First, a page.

Profit and growth link to customer loyalty

The principle of market share equals profit is replaced by the opinion of Reichheld and Sasser (1990), concluding that customer loyalty is a more important determinant of profit than market share in a wide range of industries. As such, they believed that quality of market share, measured in terms of customer loyalty, deserves as much attention as quantity of market share. Loyal customers are customers who hold favourable attitudes toward the company, commit to repurchase the product/service, and recommend the product to others (Bowen & Chen: 2001). It has been regarded as the sine qua non of an effective business strategy (Heskett: 2002). Hallowell (1996) identifies loyalty from a cognitive (attitudinal) and behavioural point of view. Customer loyalty is purchase behaviour, unlike customer satisfaction, which is an attitude (Griffin: 1996). Duffy (1998) identifies loyalty marketing as more than just a program, being a state of mind and a business strategy. Southwest Airlines, the leading budget ‘no frills’ American airline, implement loyalty programmes, primarily by keeping in touch with their customers at the front-line. As Colleen Barrett, Executive Vice President at Southwest, puts it, « Once customers fly on us three times they’re hooked”. This contributes to Southwest’s record of being the only U.S. airline to report twenty-four straight years of profitability. When properly embraced, developed and implemented, loyalty marketing strategies become integrally linked to the product (Duffy: 1998).
Reichheld and Sasser (1990) found that when a company retains just five per cent more of its customers, profits increase by twenty-five per cent to one hundred and twenty-five per cent. Gould (1995) consolidated the interest in loyalty through his research that supported Reichheld and Sasser’s work. The increased profit from loyalty comes from reduced marketing costs, increased sales and reduced operational costs (Bowen & Chen: 2001). Loyal customers are less likely to to switch because of price and they make more purchases than similar non-loyal customers (Reichheld: 2001; Reichheld & Sasser: 1990). Loyal customers will also provide strong word-of-mouth, create referrals, provide references and portray a positive image of the organisation (Bowen & Chen: 2001). Finally, loyal customers cost less to serve, in part because they know the product/service and require less information (Heskett et al: 1994). The results of the Bowen and Chen (2001) study supported the contentions that there is a positive correlation between loyal customers and profitability.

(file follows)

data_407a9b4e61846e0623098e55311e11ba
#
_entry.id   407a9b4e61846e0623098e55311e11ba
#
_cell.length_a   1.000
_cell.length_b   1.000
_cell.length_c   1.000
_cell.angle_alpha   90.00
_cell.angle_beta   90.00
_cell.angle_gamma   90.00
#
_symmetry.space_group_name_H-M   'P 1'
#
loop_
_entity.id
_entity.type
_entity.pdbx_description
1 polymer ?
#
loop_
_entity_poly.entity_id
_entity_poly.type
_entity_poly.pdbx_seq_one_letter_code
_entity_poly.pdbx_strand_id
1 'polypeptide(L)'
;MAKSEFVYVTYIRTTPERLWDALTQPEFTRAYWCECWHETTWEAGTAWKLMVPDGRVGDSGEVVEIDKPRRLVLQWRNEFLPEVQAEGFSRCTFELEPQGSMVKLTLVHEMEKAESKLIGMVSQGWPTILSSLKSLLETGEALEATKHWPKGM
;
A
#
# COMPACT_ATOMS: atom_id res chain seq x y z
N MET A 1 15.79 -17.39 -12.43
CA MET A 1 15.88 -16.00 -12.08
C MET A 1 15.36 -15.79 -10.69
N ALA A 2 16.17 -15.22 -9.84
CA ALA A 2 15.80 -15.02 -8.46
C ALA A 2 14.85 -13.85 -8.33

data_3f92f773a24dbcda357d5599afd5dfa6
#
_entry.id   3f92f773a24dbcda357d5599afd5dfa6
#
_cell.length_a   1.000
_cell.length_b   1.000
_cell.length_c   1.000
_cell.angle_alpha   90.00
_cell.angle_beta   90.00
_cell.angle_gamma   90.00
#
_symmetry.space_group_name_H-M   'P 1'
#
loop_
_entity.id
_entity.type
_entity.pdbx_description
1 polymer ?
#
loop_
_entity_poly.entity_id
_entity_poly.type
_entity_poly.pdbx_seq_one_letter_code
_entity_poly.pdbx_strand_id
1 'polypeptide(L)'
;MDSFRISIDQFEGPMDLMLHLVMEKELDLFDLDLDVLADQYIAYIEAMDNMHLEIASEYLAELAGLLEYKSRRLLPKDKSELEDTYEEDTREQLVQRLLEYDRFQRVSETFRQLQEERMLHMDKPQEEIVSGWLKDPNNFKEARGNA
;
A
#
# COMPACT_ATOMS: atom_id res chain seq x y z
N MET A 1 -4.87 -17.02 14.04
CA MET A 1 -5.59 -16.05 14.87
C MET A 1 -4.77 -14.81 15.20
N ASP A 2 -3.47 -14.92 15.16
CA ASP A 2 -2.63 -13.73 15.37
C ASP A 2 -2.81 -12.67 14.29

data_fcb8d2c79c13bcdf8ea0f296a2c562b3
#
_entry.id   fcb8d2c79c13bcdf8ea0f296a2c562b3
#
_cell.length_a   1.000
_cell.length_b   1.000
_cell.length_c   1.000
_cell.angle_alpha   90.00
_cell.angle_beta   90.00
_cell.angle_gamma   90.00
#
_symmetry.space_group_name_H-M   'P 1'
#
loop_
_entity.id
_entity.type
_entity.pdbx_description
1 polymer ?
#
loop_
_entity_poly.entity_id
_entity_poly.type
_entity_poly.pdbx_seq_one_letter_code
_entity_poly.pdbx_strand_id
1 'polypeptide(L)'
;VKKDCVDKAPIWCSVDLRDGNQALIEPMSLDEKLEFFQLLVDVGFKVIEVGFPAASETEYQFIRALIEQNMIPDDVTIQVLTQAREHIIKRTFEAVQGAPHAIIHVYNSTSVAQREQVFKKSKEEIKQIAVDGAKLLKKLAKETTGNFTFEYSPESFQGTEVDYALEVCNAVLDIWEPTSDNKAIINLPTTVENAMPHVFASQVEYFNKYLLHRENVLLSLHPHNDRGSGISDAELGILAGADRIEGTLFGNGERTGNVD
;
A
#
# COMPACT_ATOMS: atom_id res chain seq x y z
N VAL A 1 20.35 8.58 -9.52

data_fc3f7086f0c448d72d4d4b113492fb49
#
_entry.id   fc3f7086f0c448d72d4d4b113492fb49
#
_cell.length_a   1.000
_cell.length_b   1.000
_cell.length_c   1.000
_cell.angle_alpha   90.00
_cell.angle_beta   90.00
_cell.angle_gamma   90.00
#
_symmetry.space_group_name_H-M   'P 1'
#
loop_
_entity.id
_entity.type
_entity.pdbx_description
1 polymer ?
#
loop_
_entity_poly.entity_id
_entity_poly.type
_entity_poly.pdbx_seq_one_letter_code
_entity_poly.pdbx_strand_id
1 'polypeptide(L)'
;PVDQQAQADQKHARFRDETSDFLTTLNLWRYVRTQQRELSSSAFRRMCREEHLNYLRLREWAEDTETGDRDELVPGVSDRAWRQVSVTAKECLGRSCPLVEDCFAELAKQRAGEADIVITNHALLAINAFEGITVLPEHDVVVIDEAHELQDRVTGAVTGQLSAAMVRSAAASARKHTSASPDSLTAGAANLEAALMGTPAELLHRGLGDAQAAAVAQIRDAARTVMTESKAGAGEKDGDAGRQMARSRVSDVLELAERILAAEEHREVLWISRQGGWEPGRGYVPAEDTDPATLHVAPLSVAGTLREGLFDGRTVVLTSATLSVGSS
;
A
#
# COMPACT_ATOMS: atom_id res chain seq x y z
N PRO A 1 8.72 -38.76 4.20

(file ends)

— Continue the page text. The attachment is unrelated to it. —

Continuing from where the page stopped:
Hallowell’s (1996) regression analysis also supports the inference of a relationship between customer loyalty and profitability. Heskett (2002) believes there is a real opportunity to build loyalty from a core of apostles and owners who have extraordinary lifetime value for the provider of goods and services. Marketers use loyalty-building strategies to help increase customer retention and boost share of customer (Mulhern & Duffy: 2004). Loyalty behaviour such as increased scale or scope of relationship, relationship continuance, and word-of-mouth (recommendation) result from customers’ beliefs that the quantity of value received from one supplier is greater than that available from other suppliers (Hallowell: 1996). Duffy (2003) identifies benefits of loyalty to include cost savings, referrals, complain rather than defect, channel migration, unaided awareness and greater awareness of brand assets.
The financial performance and customer loyalty link demonstrates strong correlation, indicating that retailers with loyal customers are more profitable than those with less loyal customers (Silvestro & Cross: 2000). Heskett et al (1997) emphasized the importance of evaluating the lifetime value of the customer. Service providers need to consider retaining customers in a continuing relationship through consumer orientated initiatives of retention, related sales and referrals (Lau: 2000).

READ  NDERLYING PERCEPTIONS AND ATTITUDES THAT INFLUENCE SEXUAL BEHAVIOUR

Customer loyalty link to customer satisfaction

Leading companies quantify customer satisfaction; often revealing that there is no constant link between customer satisfaction and loyalty (Soderlund: 1998). Based on recent research, this link has been found to be the least reliable in the service profit chain (Heskett et al: 1997). Customer satisfaction (or dissatisfaction) results from experiencing a service quality encounter and comparing that encounter with what was expected (Caruana, Money & Berthon: 2000). Reichheld (1996) expressed the suspicion that those things satisfying customers may not be the same things that enhance loyalty to the provider. He further informs of short-term tactics, such as price discounting, which may entice satisfied customers to migrate to competitors. Hallowell’s (1996) regression results support the inference of customer satisfaction and customer loyalty relationship. Results are however ambiguous regarding the role of price satisfaction in predicting customer loyalty. Support for a view that the effects of customer satisfaction on loyalty are different depending on the level of satisfaction is offered by Jones and Sasser (1995). They argue that the relationship is non-linear, being subject to different patterns depending on the product/service. Soderlund (1998) concludes that the relationship between customer satisfaction and loyalty is different at different levels of satisfaction.